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Icelandic language

Photo: Gunnar Freyr / Icelandic Explorer
The Viking Longboat Íslendingur (translated as ‘The Icelander”). Settlers from Norway came to Iceland around the year 874 A.D.

Íslandsstofa | Business Iceland

Icelanders are very keen to tell you that they speak the language of the Vikings. This is not an exaggeration. While Icelandic is the official language, it would be hard to find an Icelander who does not speak English. Or many other languages, for that matter. The language proficiency of Icelanders dramatically simplifies the transition and integration of foreigners into Icelandic society. However, the Icelandic language binds the nation together and is something Icelanders steadfastly work to preserve.

An Icelandic language committee devises new words to protect the language rather than adopt, for example, the English word, as many languages tend to do. The word “computer” is a classic example. Icelanders created the word tölvu, which translates as “number prophetess” to embody what a computer does in their language. Interestingly, there are no regional dialects and only slight accents in Iceland. Therefore, some Icelanders may find it challenging to understand foreigners speaking Icelandic because they are not used to hearing their language spoken with any sort of an accent. Icelanders are adapting as more foreigners settle here and take up the language.

Icelandic is an inflected language and modifies words to express different things like an article, gender, voice, case, singular/plural, and aspect, as seen in the inflected words for “two” an “second.”

Here are eight interesting facts about Icelandic:

1) Settlers arrived in Iceland around the year 874 from Norway speaking Old Norse—the root of modern Danish, Swedish, Norwegian, and Faroese. Because of isolation, Icelandic remained well preserved. At the same time, the other Scandinavian languages mixed and evolved into what we know today.

2) When the time comes to name a child, parents must stick to a list of approved first and middle names. These are names that conjugate according to Icelandic grammar. There are over 1,800 options for girls and 1,700 for boys. Suppose they want to give their child a name that has not been previously used in Iceland? In that case, they must send in a request to the Icelandic Naming Committee.

3) Nov. 16 is Icelandic Language Day. Or, in Icelandic, Dagur íslenskrar tungu literally translates as “Day of the Icelandic tongue.” This coincides with the birthday of Jónas Hallgrímsson, one of Iceland’s most beloved authors. Hallgrímsson created a magazine and wrote poems to support Icelandic independence in the 19th century. Annually, an individual who contributed significantly to the language wins the Jónas Hallgrímsson Award on Icelandic Language Day.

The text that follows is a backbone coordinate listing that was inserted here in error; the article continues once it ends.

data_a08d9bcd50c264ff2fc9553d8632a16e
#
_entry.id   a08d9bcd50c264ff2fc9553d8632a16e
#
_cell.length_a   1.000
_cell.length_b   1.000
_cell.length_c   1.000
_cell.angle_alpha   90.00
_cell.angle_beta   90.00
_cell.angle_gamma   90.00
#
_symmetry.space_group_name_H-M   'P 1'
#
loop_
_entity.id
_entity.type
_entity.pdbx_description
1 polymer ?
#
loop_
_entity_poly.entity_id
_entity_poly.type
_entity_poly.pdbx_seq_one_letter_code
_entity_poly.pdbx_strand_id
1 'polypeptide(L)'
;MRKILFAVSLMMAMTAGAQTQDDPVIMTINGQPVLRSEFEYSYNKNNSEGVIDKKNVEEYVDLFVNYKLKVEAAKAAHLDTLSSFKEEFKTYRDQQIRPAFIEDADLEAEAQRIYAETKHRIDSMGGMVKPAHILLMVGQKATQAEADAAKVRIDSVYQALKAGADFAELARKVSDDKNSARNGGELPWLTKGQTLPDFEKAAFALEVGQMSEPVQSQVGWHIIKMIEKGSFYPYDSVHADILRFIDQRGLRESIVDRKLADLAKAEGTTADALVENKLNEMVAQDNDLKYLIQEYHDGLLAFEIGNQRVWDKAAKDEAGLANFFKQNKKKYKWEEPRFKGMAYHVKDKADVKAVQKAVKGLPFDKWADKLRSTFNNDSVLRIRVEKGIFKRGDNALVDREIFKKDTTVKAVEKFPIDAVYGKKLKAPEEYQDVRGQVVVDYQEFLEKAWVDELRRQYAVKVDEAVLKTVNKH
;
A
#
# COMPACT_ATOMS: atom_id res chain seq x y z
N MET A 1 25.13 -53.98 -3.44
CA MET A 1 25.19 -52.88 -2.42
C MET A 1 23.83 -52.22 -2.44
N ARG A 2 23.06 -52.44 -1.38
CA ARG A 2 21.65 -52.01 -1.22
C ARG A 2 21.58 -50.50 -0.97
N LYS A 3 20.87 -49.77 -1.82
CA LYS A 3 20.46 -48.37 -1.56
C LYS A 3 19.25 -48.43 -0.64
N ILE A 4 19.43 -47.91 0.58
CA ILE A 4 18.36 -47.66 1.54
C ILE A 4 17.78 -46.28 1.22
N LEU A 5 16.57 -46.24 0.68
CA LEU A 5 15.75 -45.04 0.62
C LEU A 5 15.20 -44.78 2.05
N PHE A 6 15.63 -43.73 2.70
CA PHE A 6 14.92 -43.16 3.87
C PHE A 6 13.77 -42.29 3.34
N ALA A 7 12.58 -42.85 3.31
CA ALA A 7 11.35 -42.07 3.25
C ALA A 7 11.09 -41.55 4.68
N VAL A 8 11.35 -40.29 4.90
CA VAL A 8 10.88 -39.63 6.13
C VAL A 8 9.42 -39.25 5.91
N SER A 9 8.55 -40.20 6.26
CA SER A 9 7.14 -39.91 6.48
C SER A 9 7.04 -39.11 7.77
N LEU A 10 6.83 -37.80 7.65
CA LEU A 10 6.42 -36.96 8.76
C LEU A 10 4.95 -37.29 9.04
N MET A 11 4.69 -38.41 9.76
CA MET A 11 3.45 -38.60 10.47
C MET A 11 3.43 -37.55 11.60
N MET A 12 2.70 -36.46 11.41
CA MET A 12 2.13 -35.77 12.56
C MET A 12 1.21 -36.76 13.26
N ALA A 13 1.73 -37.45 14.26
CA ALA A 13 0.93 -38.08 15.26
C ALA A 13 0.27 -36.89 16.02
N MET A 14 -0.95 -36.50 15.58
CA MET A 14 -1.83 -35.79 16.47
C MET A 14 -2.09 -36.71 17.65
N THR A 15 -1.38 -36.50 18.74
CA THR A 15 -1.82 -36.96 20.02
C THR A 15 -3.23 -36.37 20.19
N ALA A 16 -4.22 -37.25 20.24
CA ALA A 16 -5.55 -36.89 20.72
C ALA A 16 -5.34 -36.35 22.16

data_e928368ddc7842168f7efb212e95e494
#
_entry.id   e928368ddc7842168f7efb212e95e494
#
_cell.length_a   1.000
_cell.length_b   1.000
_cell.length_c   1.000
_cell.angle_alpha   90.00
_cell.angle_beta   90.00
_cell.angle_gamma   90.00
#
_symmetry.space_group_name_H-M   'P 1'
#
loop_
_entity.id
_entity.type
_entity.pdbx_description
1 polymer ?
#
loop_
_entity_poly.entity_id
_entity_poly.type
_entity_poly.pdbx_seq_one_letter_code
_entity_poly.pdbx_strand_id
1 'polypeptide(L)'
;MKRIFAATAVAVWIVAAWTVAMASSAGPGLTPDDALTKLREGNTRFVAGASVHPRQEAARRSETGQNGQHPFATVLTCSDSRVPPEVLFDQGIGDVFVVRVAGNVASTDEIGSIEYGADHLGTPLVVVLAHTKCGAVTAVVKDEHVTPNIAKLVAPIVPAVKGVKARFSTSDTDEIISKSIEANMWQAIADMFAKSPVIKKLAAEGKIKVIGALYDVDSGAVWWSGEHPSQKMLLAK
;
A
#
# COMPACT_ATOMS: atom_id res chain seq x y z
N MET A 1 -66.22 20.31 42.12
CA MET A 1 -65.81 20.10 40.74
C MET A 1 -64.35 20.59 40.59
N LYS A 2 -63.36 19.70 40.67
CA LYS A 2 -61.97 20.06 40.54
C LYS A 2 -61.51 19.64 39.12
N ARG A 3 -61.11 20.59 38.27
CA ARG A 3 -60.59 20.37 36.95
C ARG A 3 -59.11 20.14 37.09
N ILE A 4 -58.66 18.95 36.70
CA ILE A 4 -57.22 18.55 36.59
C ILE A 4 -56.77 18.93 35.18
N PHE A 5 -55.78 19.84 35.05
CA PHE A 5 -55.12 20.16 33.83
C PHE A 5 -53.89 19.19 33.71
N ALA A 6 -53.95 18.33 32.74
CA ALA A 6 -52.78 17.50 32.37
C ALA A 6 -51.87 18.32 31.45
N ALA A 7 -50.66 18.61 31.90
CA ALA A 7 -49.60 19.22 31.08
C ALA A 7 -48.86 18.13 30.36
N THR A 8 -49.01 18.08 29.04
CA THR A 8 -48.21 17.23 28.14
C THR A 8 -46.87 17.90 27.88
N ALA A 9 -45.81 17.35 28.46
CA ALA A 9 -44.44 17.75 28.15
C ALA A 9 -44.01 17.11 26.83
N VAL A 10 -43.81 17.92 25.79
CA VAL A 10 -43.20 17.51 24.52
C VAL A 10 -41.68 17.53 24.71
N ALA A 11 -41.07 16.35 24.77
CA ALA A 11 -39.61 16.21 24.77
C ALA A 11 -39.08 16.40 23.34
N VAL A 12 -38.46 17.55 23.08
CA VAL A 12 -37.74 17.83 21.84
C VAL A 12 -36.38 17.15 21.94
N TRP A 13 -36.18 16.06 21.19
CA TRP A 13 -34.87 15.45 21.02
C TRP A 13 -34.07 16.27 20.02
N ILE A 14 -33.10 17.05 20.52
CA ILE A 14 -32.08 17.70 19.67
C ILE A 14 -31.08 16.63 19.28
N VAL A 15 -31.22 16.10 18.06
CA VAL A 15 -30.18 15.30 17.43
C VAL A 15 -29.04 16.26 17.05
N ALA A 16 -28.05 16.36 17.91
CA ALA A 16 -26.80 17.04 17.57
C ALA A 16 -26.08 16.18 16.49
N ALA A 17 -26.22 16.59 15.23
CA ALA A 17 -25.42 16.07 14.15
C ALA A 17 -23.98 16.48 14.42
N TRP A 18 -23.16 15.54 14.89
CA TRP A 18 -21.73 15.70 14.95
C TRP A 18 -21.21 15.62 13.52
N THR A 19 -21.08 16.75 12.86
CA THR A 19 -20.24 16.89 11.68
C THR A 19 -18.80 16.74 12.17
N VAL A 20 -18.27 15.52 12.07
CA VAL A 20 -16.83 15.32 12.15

4) Modern Icelanders can read the manuscripts written in Old Norse between the 10th and the 13th centuries, such as the Eddas and Sagas. Try that in Old English!

5) Icelanders are incredibly efficient speakers. Listen carefully, and you will hear them speaking normally and then continue speaking while inhaling without a pause!

6) There are 32 letters in the Icelandic alphabet: the same letters as the English alphabet minus the letters c, q, w, and z but adds the letters á, æ, ð, é, í, ó, ö, þ, ú, and ý.

7) For the translation of movie titles, Icelanders should win an award for creativity! For example, Lethal Weapon (1987) is Tveir á toppnum (Two at the Top). Indiana Jones and the Raiders of the Lost Ark (1981) is Innrás týndu arkarinnar (Invasion of the Ark). Die Hard (1988) is Á tæpasta vaði (Take a lot of risk), and The Matrix (1999) Bylt fylki is a complex math term that no one uses, so they defer back to just saying The Matrix!

8) Icelandic is an inflected language and modifies words to express different things like an article, gender, voice, case, singular/plural, and aspect. The word for “horse,” for example, is hestur. However, it is also: hest, hestinn, hesti, hestinum, hests, hestsins, hestar, hesta, hestum, hestarnir, hestana, hestunum, hestanna, depending on the context. An example of the complexity of Icelandic versus English grammar for the words “two” and “second” recently spread through the social media channels of those trying to learn Icelandic. In a twist of polyglottal humor, there are “two” and “second” in English, and in the next column, the 60 ways those two words conjugate in Icelandic.

While Icelanders do not think much about these grammatical demands, for those learning the language, it can make your head spin!

This article first appeared on inspiredbyiceland.com and was reprinted with permission.

This article originally appeared in the July 29, 2022, issue of The Norwegian American.

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The Norwegian American

The Norwegian American is North America's oldest and only Norwegian newspaper, published since May 17, 1889.